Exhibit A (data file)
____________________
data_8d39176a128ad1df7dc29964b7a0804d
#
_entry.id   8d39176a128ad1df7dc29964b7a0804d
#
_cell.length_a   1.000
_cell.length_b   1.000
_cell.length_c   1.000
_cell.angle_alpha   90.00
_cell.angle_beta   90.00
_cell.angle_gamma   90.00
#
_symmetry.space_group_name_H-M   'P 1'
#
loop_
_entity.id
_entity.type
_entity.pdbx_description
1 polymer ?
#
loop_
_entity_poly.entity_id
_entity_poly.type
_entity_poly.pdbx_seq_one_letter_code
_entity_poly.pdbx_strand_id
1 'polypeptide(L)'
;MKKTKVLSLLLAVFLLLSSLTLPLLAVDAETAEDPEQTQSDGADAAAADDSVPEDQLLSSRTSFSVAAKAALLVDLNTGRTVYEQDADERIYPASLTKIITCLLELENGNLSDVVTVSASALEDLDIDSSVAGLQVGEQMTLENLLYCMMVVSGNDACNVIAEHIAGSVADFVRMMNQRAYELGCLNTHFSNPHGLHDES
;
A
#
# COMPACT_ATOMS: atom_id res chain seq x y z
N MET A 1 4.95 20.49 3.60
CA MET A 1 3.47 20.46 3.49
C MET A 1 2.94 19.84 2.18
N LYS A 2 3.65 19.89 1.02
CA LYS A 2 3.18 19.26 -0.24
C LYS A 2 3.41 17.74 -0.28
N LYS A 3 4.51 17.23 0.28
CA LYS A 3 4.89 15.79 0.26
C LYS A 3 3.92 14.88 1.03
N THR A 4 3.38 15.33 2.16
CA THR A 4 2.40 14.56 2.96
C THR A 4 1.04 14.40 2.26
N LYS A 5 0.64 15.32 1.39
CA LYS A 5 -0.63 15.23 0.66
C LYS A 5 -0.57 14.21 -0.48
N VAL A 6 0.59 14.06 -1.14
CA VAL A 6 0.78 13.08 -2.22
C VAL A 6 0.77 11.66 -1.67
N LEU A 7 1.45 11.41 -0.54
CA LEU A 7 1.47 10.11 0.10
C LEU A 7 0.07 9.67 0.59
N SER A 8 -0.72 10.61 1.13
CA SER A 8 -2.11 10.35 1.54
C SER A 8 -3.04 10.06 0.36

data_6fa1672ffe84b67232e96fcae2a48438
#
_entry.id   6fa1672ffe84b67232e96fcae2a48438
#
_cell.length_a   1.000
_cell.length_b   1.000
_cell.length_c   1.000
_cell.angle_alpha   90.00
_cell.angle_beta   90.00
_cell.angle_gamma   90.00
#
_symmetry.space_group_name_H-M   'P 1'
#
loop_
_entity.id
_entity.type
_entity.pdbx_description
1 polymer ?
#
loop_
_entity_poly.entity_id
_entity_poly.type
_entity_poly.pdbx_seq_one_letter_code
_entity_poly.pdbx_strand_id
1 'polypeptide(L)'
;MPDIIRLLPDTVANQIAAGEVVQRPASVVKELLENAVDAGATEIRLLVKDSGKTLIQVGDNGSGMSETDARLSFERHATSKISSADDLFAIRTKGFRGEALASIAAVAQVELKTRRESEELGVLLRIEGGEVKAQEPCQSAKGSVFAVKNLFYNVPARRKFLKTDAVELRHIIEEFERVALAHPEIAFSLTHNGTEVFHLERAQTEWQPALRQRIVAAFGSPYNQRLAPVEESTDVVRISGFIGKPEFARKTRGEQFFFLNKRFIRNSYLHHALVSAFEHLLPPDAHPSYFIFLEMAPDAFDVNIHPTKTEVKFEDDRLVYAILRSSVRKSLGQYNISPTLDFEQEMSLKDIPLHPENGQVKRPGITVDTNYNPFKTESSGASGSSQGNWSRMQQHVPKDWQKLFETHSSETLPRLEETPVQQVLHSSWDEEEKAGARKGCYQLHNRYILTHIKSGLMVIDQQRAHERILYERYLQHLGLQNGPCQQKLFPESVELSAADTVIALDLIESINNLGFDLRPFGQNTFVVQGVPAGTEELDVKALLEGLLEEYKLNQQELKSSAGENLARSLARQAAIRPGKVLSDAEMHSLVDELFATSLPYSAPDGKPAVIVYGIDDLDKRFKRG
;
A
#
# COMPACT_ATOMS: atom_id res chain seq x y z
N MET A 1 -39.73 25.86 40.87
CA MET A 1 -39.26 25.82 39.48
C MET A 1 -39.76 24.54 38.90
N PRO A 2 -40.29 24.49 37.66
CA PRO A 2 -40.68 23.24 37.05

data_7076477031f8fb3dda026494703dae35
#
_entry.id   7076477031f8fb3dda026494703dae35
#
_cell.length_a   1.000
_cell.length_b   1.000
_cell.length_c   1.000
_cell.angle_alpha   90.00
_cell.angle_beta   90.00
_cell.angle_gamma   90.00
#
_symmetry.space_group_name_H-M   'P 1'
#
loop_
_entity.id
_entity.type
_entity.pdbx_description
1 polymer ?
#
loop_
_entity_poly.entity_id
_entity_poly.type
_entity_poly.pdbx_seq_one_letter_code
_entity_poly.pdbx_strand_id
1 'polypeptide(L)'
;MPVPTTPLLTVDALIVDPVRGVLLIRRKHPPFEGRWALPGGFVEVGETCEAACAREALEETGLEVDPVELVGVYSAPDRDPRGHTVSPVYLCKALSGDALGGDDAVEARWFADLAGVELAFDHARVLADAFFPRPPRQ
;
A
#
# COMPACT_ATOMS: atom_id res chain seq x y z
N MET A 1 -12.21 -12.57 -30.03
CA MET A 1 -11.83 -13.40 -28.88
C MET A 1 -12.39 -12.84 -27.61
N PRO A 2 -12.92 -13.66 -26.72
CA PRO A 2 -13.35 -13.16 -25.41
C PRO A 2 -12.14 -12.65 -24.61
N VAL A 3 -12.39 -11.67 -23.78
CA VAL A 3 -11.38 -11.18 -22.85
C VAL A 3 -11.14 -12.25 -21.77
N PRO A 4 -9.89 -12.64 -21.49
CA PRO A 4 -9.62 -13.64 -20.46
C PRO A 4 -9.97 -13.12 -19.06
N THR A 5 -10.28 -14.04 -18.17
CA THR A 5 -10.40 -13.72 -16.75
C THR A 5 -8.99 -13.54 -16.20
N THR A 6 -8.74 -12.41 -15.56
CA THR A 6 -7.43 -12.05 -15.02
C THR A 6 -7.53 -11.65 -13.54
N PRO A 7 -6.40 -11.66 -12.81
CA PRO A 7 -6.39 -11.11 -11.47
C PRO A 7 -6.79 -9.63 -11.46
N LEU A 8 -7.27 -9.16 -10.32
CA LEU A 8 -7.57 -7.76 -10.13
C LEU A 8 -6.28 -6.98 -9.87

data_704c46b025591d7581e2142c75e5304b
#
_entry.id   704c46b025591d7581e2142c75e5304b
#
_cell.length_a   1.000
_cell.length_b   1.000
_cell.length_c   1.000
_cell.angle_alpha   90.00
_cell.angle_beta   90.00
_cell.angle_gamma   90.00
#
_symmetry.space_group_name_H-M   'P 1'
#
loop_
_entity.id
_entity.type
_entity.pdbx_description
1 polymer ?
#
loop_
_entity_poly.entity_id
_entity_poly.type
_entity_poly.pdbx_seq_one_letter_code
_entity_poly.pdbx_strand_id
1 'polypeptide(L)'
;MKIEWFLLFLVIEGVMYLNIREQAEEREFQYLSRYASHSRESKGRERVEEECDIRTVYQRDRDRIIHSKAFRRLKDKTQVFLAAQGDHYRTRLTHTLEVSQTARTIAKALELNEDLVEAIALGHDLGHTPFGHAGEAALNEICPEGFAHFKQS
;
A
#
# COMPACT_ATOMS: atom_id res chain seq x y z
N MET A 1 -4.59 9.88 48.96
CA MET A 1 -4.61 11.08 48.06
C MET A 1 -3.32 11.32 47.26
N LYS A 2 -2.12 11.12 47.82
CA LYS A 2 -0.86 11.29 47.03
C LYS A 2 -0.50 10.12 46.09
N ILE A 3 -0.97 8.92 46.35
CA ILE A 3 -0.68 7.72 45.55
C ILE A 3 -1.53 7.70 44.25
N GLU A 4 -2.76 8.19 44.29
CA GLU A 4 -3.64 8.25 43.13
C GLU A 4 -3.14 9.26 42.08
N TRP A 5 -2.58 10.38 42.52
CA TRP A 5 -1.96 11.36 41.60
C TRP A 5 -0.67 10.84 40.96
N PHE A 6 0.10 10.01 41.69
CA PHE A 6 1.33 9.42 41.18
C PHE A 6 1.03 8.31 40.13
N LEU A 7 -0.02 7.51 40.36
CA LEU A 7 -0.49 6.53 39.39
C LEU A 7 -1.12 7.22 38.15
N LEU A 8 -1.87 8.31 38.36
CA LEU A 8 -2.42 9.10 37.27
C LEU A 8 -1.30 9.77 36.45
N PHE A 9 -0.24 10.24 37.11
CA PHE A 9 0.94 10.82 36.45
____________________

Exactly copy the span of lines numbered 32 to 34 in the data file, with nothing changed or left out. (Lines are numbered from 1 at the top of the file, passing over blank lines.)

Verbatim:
CA MET A 1 3.47 20.46 3.49
C MET A 1 2.94 19.84 2.18
N LYS A 2 3.65 19.89 1.02